As chief executive officer of FETAC, I welcome the opportunity to address the joint committee. I will discuss a couple of issues before members put their questions.
As with many things, I will go back before going forward. FETAC was established in 2001. At the time it was not even called further education and training in Ireland. It was a disparate sector. There were many courses taking place, but there was no quality assurance. There were six awarding systems. As a result, there was inconsistency, with poor opportunities for progression for learners. There was an unknown range of programmes, while assessment practices were inconsistent. There was little or no monitoring of what was happening. Today we can say the sector is firmly established. All providers of courses who wish to access national certification can do so as long as they meet the quality assurance requirements of FETAC. We are putting in place a single, coherent, national common awards system. All programmes are either registered with FETAC or formally validated under the quality assurance agreements. There is far greater clarity and consistency in assessment. Our monitoring of providers is periodical and according to the level of risk exposure, within the resources of the organisation. Awards are made responsively and consistently.
I have mentioned a number of our functions, but quality assurance is, obviously, the cornerstone of the system. In the first place we reach agreement based on procedures presented to us. We review these agreements over a period of time. A timeframe of five years would be our target for a fundamental review and renewal of an agreement. That has not yet happened because 2006 was the year in which we reached our first agreements with providers, but the review process will begin this year.
Second, we monitor providers. As I said, this is done on a risk exposure basis. We intend to monitor all of our providers in a three to four year period. We are looking at an approach which has had to be adapted because of resource constraints and expect to have a new approach to monitoring which will address the issues as they arise in the sector. The purpose of monitoring is to assess the effectiveness with which the providers are implementing what they said they would implement. It is a critical part of the process and the responsibility for carrying out improvements to the quality assurance arrangements agreed rests with the providers. Indications to date are that significant progress is being made.
In terms of standards and qualifications, I have mentioned that we have a common awards system which replaces the disparate systems in place in 2001. That system is nearing completion and we expect to have it completed this year and to have a full comprehensive suite of awards which will make a significant difference to the sector. We have levels 1, 2 and 3 complete. Level 4 is about to be formally launched in the next month or so and we expect to have it completed by the end of the year.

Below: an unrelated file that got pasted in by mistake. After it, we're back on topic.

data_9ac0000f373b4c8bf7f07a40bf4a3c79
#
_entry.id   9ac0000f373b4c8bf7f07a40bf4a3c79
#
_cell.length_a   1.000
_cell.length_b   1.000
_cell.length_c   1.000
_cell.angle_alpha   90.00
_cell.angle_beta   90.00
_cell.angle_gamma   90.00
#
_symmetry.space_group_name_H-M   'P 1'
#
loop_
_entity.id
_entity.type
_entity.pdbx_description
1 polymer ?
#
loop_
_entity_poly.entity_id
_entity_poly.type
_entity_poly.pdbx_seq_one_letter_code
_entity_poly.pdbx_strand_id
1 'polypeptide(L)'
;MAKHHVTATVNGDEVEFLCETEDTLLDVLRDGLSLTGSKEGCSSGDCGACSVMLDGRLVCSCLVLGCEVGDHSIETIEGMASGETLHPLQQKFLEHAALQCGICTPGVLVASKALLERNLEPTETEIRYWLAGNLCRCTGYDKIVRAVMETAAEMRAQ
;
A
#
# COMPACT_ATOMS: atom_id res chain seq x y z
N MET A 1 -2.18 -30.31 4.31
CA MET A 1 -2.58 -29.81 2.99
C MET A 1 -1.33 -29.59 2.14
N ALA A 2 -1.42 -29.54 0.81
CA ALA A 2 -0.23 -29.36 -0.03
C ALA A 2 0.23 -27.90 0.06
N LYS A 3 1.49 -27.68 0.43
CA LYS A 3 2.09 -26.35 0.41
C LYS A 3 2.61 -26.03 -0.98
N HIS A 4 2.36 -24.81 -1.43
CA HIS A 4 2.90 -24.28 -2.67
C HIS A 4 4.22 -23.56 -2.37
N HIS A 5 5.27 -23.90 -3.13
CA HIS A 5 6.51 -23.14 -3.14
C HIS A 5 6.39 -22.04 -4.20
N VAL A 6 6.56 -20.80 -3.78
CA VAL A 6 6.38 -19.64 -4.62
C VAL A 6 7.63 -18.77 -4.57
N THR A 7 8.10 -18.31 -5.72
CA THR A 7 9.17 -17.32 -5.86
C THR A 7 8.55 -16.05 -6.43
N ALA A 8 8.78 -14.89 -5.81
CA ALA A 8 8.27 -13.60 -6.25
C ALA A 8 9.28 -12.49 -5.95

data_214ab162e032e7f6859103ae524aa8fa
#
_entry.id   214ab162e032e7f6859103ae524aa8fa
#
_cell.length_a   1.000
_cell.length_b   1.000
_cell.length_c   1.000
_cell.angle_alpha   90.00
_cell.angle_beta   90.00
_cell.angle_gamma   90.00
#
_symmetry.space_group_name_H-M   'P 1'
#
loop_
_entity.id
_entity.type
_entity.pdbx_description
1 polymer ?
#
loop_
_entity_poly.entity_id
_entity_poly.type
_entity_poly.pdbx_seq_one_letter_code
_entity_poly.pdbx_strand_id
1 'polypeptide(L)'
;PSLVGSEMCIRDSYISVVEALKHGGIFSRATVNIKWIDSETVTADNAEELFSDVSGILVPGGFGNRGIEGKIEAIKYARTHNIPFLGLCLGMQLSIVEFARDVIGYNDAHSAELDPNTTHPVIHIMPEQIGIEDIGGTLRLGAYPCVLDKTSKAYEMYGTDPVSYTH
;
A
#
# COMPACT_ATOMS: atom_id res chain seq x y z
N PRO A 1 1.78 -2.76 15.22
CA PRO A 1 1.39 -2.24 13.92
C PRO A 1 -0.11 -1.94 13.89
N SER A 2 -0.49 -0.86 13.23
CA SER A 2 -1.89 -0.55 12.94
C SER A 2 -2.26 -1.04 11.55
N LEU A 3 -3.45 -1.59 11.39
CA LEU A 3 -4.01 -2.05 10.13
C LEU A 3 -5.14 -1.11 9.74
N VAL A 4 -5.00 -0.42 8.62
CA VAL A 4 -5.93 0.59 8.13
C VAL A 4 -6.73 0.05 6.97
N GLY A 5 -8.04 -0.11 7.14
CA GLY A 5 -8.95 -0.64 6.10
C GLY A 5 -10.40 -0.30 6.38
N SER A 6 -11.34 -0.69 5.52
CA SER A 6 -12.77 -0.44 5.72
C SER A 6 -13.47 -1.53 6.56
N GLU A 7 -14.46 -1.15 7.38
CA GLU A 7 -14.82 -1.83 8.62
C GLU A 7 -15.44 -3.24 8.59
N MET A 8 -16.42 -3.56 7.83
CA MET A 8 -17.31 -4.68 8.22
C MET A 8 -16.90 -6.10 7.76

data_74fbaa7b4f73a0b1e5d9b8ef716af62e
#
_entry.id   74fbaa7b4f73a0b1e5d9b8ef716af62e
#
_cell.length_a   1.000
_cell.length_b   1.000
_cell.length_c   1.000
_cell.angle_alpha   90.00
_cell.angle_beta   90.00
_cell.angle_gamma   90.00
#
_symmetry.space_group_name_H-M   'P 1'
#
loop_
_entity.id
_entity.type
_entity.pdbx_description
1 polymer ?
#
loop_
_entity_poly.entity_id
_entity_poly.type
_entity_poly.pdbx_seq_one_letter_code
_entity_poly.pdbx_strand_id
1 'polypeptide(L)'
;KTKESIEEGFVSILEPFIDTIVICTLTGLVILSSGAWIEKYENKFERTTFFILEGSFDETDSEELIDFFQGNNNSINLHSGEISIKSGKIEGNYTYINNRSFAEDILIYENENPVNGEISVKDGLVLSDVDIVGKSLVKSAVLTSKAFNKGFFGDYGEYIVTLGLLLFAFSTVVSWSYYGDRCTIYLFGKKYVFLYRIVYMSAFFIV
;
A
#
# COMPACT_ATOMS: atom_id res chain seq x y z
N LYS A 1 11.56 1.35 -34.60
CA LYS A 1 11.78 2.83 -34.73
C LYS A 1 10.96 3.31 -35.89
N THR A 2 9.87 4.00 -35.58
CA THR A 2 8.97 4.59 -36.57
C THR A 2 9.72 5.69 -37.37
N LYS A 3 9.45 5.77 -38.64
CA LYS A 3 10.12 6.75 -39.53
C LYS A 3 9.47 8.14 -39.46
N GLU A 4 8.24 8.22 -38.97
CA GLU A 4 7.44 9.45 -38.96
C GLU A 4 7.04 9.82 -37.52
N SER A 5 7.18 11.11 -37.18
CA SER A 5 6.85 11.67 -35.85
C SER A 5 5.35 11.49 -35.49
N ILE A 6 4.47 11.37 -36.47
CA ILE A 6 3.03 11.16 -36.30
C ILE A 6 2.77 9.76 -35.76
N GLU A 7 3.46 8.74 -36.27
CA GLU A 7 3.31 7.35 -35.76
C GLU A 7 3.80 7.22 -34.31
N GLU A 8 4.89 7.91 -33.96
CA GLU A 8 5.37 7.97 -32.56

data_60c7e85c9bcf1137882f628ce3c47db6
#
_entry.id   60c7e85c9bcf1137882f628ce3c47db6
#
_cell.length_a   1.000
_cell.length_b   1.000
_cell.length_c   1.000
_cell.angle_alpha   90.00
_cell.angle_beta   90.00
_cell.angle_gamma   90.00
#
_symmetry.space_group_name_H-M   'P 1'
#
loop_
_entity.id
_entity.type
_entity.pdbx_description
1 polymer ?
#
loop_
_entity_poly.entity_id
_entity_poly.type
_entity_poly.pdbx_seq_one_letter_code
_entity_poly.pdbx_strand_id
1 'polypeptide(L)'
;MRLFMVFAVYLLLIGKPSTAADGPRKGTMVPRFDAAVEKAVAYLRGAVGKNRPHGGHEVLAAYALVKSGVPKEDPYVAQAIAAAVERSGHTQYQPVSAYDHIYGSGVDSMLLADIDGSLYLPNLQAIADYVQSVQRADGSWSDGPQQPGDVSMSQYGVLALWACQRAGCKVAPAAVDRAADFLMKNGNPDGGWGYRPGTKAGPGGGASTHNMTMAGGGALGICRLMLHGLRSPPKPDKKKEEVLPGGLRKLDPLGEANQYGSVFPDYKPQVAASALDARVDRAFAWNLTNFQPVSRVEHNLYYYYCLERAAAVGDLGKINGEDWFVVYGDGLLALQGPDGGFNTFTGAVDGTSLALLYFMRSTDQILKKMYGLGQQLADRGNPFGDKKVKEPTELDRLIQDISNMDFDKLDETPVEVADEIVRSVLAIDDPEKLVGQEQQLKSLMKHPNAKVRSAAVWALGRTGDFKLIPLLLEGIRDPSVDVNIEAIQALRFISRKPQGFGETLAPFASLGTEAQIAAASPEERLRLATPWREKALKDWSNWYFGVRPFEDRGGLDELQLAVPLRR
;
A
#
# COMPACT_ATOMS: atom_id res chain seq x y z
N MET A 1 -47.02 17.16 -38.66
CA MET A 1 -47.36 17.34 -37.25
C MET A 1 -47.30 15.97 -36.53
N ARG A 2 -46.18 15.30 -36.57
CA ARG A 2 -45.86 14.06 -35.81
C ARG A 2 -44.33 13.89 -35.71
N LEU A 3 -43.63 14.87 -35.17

All programmes are registered with FETAC. In the case of new awards, all programmes must be formally validated. That will come on stream as the new awards come on stream. That has been happening.
With regard to the assessment of learners, the responsibility for assessment lies with the providers. Again, what we are seeking is incremental change in order that the assessment systems in place will be improved as we move forward. We published detailed guidelines relating to assessment in 2008 which are being implemented by all providers. Our responsibility in certification is to issue certificates which reflect the achievements of learners. Over the ten years we have issued upwards of 1 million FETAC awards to 1 million people in Ireland. We are proud of that and conscious of the responsibility that goes with that.
On FÁS certification, as indicated earlier, FETAC has a quality assurance agreement with FÁS which was signed towards the end of 2007. Its effective implementation began in 2008. We had scheduled to monitor the effectiveness of the implementation of that towards the end of last year. Because of the circumstances in which we found ourselves, we have not formally got around to that but we will put that in place. As we speak, it is ready to go. It will start towards the end of March.
In terms of issues that have arisen in the north east, FÁS drew to our attention the fact that over a period there were issues in that area and assured us that they were being addressed by FÁS. We did not receive certification requests. If we had, it would have given rise to questions. In November last, further issues arose. When the requests were received in September regarding the north east, FÁS drew our attention to issues in that area and we held those requests because FÁS wished to look at matters again. We were happy to do that. We realised the importance of getting the requests right and we awaited FÁS's response.